Reference > Quotations > S. Austin Allibone, comp. > Prose Quotations from Socrates to Macaulay
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S. Austin Allibone, comp.  Prose Quotations from Socrates to Macaulay.  1880.
 
Levity
 
  Quick wits be in desire new-fangled; in purpose, unconstant; light to promise anything, ready to forget everything, both benefit and injury, and thereby neither fast to friend nor fearful to foe.
Roger Ascham: Schoolmaster.    
  1
 
  I have seen so many woeful examples of the effect of levity, both that which arises from temper and that which is owing to interest, that a small degree of obstinacy is a quality not very odious in my eyes, whether it be complexioned, or from principle.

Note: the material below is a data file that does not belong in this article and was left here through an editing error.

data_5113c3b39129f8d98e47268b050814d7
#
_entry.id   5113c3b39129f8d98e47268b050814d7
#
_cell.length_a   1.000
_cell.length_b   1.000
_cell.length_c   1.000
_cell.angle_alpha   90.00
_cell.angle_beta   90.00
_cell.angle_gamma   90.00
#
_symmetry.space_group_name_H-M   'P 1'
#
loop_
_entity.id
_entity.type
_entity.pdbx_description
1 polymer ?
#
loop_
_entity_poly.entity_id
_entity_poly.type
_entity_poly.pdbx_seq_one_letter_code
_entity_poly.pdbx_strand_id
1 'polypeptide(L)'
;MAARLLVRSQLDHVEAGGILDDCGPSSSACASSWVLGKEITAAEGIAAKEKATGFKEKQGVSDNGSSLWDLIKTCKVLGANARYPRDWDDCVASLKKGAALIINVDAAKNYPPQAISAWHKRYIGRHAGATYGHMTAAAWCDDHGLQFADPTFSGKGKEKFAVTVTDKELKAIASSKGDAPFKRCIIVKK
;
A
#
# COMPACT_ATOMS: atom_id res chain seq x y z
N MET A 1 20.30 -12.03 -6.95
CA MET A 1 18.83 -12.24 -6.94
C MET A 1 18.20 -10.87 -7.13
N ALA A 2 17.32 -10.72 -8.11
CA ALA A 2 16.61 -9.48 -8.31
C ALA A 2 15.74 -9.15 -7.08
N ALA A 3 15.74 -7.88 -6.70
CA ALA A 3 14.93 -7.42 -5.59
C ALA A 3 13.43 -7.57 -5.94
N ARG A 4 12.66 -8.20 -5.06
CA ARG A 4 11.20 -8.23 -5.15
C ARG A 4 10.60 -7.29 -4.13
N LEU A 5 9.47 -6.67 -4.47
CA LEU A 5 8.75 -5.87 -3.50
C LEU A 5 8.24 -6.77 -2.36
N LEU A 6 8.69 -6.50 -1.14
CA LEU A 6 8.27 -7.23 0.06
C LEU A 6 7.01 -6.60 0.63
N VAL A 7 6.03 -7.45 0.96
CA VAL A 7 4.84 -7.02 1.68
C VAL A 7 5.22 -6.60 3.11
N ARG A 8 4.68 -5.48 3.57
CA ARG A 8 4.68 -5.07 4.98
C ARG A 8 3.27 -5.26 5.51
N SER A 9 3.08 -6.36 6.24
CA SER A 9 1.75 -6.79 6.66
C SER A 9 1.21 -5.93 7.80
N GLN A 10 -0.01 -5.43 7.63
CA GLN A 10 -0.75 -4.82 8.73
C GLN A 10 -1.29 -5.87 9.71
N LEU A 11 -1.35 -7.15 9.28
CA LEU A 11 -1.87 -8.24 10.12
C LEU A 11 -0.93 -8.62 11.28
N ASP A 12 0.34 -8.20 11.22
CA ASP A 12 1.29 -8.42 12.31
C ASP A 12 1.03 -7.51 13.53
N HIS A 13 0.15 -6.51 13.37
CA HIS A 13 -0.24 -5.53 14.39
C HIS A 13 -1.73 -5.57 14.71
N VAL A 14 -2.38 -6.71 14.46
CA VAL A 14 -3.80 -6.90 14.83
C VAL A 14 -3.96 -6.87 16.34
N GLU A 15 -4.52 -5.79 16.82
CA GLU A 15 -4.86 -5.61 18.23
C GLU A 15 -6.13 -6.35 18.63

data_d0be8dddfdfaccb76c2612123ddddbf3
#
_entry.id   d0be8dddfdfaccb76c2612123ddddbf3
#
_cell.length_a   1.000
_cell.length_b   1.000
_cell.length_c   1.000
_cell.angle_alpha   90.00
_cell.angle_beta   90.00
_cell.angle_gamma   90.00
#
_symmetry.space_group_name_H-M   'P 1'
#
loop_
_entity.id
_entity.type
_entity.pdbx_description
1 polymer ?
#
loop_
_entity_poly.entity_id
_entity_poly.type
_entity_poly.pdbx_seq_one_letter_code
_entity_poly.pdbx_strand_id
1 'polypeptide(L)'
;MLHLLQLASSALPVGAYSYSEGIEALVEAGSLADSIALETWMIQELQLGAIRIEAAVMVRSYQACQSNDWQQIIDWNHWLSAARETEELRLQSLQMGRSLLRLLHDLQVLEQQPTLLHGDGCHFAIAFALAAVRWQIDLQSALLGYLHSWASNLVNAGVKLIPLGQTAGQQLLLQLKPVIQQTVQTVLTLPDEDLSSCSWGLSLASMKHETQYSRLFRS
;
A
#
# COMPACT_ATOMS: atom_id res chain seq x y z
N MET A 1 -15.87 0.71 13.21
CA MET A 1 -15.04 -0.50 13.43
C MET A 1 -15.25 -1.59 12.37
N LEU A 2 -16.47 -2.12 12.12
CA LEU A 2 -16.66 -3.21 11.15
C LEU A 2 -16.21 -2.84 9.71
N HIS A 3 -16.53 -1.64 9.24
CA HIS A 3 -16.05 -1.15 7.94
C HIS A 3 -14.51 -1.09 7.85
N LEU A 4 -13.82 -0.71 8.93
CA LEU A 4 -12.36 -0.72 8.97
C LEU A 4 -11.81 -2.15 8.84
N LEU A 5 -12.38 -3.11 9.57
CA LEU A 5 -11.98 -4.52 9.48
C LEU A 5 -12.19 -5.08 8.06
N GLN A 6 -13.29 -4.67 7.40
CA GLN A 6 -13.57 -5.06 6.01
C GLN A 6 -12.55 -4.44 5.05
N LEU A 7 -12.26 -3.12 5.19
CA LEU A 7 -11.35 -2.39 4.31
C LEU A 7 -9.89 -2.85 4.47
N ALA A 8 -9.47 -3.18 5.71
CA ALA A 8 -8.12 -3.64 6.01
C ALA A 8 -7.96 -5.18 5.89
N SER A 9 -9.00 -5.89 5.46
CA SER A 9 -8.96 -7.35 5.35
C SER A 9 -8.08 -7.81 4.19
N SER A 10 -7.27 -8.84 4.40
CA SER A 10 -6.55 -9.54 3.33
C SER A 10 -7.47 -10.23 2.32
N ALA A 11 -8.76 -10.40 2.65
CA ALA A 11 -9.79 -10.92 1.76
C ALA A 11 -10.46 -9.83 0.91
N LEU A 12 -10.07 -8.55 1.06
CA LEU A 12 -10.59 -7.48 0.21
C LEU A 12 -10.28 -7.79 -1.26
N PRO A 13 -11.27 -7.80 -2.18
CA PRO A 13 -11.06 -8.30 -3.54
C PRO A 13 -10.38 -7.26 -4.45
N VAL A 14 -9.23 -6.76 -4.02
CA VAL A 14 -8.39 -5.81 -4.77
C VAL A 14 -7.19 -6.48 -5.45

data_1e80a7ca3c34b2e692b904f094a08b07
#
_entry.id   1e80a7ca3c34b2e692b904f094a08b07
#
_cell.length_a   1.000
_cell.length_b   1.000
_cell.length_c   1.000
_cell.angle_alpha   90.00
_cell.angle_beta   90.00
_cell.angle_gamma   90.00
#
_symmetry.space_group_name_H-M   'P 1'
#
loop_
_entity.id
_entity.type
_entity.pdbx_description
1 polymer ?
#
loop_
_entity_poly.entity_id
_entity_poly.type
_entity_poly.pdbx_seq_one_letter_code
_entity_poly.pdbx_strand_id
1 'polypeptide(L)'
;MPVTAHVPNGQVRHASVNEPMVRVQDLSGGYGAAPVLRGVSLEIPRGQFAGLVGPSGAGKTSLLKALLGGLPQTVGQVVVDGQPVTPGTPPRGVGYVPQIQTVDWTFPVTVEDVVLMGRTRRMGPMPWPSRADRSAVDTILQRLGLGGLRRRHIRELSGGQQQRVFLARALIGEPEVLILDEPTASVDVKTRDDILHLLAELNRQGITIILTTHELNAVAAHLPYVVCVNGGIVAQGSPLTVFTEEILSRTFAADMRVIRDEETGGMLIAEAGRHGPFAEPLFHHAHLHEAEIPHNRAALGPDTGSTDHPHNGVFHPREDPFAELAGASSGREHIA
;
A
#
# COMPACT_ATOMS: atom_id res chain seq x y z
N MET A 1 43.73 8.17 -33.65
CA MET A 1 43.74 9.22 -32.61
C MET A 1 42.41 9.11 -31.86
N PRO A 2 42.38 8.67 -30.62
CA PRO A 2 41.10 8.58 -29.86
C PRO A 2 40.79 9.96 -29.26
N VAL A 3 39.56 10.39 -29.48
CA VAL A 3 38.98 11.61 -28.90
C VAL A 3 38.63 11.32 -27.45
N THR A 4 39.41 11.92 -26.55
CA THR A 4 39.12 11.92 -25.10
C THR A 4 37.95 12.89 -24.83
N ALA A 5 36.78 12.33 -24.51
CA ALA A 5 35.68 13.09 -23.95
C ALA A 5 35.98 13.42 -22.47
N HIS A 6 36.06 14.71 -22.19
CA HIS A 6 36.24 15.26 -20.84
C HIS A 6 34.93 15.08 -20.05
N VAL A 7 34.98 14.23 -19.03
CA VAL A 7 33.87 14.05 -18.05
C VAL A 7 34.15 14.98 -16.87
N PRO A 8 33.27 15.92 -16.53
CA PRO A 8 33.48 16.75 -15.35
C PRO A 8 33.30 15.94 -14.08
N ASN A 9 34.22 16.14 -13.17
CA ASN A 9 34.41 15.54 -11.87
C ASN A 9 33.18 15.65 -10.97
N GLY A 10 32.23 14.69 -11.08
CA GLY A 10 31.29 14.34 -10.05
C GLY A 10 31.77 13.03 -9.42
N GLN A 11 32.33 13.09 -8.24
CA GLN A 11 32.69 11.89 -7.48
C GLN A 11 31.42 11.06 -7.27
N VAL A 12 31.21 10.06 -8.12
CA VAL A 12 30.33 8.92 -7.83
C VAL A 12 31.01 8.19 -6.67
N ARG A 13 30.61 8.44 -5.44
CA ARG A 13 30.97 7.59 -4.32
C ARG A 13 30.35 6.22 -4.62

Edmund Burke: To the Duke of Richmond, Nov. 17, 1772.    
  2
 
  The levity that is fatigued and disgusted with everything of which it is in possession.
Edmund Burke.    
  3
 
  Whatever raises a levity of mind, a trifling spirit, renders the soul incapable of seeing, apprehending, and relishing the doctrines of piety.
William Law.    
  4
 
  Most people in the world are acted by levity and humour, by strange and irrational changes.
Robert South.    
  5
 
 
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